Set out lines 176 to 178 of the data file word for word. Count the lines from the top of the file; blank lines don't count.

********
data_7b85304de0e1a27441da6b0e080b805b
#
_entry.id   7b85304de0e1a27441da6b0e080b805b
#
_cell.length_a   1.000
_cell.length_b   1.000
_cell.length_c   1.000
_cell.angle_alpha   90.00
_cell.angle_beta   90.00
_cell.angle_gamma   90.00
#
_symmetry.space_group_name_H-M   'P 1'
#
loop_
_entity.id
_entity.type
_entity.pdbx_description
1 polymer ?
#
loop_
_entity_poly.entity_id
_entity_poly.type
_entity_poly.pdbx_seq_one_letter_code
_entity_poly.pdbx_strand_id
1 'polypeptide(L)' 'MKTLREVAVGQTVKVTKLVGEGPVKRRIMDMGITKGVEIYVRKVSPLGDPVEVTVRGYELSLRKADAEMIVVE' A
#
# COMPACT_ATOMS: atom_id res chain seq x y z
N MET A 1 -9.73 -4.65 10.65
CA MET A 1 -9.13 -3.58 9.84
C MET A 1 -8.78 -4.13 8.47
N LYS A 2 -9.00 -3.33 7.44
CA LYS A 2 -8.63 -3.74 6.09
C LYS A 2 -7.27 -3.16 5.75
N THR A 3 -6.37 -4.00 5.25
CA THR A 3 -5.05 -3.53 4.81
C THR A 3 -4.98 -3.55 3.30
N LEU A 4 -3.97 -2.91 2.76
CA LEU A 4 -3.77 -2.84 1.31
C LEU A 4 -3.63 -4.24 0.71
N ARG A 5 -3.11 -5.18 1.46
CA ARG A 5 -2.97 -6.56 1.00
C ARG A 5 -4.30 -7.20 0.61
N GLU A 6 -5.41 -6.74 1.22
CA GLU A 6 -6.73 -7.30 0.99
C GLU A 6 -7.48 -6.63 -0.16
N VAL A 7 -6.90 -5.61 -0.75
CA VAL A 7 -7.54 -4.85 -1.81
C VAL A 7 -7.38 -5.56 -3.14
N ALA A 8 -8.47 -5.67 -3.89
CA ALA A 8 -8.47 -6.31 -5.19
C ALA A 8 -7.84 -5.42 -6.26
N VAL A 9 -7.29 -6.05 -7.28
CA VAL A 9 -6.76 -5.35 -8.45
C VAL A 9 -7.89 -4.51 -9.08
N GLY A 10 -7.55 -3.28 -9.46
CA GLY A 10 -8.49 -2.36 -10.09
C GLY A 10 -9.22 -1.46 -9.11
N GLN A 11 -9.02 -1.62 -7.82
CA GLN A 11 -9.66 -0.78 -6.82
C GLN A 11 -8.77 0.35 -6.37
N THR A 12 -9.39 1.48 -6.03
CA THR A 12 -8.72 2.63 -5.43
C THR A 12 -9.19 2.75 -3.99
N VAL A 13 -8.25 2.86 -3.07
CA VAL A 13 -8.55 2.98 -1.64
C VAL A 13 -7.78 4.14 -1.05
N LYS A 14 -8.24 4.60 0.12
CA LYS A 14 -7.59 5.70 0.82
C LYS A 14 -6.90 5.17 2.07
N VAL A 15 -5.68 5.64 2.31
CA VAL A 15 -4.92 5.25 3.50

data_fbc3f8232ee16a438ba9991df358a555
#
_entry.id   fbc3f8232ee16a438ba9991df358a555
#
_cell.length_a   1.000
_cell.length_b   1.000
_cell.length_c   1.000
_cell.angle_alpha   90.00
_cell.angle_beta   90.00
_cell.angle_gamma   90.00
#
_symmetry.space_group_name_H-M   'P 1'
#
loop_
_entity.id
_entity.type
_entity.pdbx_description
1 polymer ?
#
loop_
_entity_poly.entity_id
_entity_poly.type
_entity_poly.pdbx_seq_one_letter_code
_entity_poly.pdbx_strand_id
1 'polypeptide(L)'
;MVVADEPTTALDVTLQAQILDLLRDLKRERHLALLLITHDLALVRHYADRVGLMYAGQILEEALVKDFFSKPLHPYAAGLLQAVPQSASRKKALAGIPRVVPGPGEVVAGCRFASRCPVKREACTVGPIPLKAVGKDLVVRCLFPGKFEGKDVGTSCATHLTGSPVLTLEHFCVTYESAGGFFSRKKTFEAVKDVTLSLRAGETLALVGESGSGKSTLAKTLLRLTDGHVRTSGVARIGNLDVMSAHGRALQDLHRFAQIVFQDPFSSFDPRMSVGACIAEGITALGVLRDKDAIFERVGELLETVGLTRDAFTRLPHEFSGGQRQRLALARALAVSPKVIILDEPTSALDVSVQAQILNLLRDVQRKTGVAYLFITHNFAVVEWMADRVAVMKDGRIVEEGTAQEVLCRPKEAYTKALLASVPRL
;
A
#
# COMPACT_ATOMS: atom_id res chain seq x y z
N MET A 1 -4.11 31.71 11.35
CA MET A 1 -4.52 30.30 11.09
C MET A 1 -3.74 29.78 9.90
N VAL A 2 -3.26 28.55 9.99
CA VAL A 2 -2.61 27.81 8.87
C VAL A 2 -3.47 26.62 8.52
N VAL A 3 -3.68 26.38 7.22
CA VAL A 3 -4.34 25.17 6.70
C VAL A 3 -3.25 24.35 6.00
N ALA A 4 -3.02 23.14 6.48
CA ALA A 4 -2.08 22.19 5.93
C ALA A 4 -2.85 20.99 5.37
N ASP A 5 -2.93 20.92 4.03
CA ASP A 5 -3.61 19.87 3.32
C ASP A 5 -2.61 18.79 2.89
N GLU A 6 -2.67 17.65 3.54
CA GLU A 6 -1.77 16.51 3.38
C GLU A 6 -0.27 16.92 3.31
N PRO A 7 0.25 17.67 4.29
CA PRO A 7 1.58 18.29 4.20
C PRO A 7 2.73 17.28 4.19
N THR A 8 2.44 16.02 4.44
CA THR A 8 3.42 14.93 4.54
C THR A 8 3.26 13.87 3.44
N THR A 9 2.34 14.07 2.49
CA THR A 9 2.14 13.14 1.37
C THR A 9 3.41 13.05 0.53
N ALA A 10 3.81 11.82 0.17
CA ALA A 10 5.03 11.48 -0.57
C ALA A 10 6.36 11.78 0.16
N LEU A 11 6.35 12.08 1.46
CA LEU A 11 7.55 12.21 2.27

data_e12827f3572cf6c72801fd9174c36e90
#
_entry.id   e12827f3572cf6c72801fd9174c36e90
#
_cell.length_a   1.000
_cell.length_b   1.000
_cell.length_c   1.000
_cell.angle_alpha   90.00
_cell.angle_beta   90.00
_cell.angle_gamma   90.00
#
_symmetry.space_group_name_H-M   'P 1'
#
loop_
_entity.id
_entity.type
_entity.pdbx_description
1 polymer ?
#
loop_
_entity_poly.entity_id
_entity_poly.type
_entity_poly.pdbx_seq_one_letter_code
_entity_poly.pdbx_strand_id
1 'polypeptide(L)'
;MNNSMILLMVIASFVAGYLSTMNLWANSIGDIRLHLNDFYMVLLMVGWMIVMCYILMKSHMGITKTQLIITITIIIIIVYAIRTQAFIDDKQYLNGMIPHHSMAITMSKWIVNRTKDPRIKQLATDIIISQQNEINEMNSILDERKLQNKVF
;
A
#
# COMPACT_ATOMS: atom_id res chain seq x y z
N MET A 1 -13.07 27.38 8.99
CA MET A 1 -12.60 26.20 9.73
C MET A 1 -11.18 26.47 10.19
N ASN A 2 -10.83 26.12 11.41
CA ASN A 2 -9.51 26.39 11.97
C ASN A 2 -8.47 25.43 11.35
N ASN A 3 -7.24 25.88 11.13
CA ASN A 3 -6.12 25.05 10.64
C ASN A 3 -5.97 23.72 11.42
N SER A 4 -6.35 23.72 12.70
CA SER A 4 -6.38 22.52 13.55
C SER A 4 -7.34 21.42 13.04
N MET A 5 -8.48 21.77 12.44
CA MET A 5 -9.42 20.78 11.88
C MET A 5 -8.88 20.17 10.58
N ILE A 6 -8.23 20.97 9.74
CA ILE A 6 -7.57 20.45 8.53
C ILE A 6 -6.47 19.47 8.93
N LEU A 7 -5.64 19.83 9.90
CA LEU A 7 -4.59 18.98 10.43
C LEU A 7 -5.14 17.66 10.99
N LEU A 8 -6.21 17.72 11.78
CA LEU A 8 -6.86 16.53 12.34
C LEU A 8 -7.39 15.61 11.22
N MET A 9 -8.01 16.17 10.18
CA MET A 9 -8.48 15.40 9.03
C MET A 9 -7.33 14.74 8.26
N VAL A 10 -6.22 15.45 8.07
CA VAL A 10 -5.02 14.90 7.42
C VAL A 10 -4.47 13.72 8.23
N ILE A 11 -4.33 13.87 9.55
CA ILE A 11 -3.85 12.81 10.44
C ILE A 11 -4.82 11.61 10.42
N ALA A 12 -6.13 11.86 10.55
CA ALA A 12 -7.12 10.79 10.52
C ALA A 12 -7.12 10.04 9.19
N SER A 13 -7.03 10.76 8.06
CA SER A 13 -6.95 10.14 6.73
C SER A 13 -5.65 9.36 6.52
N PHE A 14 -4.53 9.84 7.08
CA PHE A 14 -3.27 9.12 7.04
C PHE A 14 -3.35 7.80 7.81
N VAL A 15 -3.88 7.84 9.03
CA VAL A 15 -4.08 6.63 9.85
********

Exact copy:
N MET A 5 -8.48 21.77 12.44
CA MET A 5 -9.42 20.78 11.88
C MET A 5 -8.88 20.17 10.58